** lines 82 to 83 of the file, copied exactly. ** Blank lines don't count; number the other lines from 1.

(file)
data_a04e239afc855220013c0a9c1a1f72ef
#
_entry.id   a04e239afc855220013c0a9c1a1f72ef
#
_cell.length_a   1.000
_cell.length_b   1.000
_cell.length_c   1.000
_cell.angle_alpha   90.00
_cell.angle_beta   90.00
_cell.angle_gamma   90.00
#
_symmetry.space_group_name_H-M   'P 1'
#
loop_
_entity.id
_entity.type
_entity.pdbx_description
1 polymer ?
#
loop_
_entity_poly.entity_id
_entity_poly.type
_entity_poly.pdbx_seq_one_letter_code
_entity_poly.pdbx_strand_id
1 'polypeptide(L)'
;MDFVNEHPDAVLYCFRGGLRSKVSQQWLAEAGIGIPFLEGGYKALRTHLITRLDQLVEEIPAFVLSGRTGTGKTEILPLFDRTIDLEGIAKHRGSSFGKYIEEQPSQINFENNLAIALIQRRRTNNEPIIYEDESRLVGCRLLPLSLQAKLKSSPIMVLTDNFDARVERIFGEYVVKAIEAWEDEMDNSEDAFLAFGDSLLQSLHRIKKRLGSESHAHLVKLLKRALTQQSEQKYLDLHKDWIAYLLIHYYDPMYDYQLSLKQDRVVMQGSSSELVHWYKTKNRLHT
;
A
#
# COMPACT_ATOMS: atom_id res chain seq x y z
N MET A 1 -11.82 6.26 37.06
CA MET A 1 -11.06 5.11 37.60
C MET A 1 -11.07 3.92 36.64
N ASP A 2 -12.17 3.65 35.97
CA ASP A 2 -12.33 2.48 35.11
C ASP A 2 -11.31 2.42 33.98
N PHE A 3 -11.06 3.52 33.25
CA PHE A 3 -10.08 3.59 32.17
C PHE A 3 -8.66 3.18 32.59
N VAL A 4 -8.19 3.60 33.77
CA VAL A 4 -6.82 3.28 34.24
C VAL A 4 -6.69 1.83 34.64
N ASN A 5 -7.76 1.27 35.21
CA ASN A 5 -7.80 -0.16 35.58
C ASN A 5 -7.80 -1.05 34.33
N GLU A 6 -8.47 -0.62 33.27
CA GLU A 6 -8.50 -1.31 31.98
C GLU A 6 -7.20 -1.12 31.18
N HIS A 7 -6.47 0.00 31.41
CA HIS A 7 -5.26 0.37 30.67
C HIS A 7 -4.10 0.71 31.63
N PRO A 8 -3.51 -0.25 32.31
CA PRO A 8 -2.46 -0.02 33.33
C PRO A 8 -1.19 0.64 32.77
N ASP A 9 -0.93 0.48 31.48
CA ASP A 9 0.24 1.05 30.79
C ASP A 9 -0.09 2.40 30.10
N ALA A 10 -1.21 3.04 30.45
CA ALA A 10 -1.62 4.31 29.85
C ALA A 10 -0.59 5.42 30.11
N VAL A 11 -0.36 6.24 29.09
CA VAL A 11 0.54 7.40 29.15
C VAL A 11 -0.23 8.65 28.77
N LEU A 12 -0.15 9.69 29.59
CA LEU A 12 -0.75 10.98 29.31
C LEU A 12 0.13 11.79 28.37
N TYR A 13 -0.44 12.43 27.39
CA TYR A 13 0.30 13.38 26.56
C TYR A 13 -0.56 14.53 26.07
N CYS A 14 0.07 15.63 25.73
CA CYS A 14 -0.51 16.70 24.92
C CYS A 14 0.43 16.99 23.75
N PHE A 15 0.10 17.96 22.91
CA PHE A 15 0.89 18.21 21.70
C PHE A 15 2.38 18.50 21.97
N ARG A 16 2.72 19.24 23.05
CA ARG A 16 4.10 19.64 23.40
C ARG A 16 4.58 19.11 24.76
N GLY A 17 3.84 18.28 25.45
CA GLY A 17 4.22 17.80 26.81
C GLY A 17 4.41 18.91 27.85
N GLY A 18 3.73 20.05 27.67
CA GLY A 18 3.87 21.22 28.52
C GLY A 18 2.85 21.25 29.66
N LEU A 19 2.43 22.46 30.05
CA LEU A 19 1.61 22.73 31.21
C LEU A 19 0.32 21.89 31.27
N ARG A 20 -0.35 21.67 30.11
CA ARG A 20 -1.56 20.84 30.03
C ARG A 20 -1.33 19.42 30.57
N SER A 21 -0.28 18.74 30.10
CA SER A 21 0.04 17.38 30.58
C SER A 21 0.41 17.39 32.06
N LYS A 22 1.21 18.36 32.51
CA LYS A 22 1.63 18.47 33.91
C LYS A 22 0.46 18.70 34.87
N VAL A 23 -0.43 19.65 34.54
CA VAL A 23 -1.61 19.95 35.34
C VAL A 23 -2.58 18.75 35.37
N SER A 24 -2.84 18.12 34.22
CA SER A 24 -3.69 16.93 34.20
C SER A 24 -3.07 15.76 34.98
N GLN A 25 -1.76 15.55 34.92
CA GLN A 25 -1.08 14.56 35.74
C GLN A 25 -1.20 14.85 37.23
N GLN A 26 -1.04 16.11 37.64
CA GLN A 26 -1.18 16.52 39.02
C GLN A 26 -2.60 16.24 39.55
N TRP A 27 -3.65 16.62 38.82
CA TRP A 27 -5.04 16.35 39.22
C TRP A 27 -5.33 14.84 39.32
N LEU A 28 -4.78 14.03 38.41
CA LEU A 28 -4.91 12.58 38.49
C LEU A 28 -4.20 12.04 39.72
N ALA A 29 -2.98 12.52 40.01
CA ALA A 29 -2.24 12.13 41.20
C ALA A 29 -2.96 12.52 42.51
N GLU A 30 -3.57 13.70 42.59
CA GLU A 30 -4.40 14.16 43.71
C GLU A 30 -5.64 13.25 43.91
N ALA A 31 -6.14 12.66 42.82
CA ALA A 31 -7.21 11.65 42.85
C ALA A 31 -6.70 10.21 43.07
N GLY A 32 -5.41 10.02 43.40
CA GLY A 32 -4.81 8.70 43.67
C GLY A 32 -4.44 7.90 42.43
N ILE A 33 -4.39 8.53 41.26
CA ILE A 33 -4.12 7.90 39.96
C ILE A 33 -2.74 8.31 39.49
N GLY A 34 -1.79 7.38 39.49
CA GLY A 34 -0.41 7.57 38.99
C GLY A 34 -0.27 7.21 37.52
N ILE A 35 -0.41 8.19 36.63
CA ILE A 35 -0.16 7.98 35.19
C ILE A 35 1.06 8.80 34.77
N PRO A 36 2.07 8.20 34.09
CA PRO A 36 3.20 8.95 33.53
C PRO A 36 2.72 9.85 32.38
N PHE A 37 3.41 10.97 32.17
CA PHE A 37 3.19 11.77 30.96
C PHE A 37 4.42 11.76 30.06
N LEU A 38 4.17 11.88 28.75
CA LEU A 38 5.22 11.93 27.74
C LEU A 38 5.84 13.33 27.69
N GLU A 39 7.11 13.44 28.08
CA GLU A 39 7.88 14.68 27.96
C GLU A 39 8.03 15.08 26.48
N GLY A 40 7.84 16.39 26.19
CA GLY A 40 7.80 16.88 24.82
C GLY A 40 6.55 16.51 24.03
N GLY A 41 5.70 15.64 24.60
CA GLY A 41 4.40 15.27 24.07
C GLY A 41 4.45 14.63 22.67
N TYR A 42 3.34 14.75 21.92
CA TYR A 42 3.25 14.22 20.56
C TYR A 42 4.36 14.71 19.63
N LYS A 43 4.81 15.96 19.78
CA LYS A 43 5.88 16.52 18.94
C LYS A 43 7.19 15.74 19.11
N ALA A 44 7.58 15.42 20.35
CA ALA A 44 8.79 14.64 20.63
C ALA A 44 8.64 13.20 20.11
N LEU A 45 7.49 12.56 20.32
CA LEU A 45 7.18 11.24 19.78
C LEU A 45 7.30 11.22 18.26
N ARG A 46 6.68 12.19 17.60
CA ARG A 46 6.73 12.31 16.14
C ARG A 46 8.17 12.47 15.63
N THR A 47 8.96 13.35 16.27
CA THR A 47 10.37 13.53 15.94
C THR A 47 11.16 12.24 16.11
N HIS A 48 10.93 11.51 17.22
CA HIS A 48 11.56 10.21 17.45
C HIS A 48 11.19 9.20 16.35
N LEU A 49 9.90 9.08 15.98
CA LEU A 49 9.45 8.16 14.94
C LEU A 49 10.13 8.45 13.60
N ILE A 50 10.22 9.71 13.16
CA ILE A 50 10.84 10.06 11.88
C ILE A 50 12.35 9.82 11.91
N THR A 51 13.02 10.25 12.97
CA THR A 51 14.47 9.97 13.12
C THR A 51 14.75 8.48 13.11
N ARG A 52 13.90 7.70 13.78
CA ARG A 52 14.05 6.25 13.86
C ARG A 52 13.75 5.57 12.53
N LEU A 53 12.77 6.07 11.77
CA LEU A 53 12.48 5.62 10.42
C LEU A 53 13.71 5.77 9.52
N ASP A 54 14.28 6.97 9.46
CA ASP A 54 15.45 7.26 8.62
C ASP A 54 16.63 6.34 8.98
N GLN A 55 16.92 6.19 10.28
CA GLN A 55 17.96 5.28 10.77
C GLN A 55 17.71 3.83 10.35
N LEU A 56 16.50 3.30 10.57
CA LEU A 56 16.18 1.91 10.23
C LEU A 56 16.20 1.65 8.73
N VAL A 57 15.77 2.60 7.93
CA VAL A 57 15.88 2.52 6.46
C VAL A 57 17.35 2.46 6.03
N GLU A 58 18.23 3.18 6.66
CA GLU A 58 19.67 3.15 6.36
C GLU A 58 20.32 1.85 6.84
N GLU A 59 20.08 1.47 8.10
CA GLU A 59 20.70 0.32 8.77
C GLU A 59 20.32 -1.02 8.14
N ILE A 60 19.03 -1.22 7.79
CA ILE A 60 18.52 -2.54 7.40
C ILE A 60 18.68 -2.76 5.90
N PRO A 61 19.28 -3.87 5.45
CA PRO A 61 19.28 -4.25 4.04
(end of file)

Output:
N GLY A 18 3.73 20.05 27.67
CA GLY A 18 3.87 21.22 28.52